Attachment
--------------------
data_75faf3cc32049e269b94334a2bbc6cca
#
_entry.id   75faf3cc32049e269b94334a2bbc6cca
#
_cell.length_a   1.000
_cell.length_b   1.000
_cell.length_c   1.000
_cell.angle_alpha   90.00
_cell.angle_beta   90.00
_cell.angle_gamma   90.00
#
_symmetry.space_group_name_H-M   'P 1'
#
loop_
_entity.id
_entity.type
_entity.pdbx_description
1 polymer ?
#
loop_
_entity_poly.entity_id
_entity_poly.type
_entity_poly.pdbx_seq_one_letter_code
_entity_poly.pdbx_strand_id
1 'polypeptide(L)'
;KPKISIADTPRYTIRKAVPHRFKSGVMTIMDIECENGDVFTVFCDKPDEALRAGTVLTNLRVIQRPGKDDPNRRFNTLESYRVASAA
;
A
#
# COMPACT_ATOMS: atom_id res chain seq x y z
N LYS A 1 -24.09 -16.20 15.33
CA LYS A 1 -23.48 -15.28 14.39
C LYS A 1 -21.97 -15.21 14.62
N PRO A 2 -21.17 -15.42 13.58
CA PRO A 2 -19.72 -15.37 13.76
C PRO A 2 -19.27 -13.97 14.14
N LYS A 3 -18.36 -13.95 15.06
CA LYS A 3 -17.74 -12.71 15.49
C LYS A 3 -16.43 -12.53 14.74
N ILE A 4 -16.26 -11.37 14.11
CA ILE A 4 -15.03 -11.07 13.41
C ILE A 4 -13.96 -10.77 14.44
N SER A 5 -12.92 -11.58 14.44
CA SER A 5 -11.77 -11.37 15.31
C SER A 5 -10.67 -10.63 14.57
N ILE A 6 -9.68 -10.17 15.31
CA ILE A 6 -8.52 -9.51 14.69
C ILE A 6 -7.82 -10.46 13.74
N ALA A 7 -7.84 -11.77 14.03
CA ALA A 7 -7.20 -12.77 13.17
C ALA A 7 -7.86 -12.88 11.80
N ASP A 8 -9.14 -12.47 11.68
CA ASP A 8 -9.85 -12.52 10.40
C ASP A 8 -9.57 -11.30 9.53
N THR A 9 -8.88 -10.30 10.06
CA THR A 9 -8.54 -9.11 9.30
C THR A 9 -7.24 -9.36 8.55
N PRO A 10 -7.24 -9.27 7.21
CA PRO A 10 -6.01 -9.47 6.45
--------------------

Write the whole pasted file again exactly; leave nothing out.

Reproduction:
data_75faf3cc32049e269b94334a2bbc6cca
#
_entry.id   75faf3cc32049e269b94334a2bbc6cca
#
_cell.length_a   1.000
_cell.length_b   1.000
_cell.length_c   1.000
_cell.angle_alpha   90.00
_cell.angle_beta   90.00
_cell.angle_gamma   90.00
#
_symmetry.space_group_name_H-M   'P 1'
#
loop_
_entity.id
_entity.type
_entity.pdbx_description
1 polymer ?
#
loop_
_entity_poly.entity_id
_entity_poly.type
_entity_poly.pdbx_seq_one_letter_code
_entity_poly.pdbx_strand_id
1 'polypeptide(L)'
;KPKISIADTPRYTIRKAVPHRFKSGVMTIMDIECENGDVFTVFCDKPDEALRAGTVLTNLRVIQRPGKDDPNRRFNTLESYRVASAA
;
A
#
# COMPACT_ATOMS: atom_id res chain seq x y z
N LYS A 1 -24.09 -16.20 15.33
CA LYS A 1 -23.48 -15.28 14.39
C LYS A 1 -21.97 -15.21 14.62
N PRO A 2 -21.17 -15.42 13.58
CA PRO A 2 -19.72 -15.37 13.76
C PRO A 2 -19.27 -13.97 14.14
N LYS A 3 -18.36 -13.95 15.06
CA LYS A 3 -17.74 -12.71 15.49
C LYS A 3 -16.43 -12.53 14.74
N ILE A 4 -16.26 -11.37 14.11
CA ILE A 4 -15.03 -11.07 13.41
C ILE A 4 -13.96 -10.77 14.44
N SER A 5 -12.92 -11.58 14.44
CA SER A 5 -11.77 -11.37 15.31
C SER A 5 -10.67 -10.63 14.57
N ILE A 6 -9.68 -10.17 15.31
CA ILE A 6 -8.52 -9.51 14.69
C ILE A 6 -7.82 -10.46 13.74
N ALA A 7 -7.84 -11.77 14.03
CA ALA A 7 -7.20 -12.77 13.17
C ALA A 7 -7.86 -12.88 11.80
N ASP A 8 -9.14 -12.47 11.68
CA ASP A 8 -9.85 -12.52 10.40
C ASP A 8 -9.57 -11.30 9.53
N THR A 9 -8.88 -10.30 10.06
CA THR A 9 -8.54 -9.11 9.30
C THR A 9 -7.24 -9.36 8.55
N PRO A 10 -7.24 -9.27 7.21
CA PRO A 10 -6.01 -9.47 6.45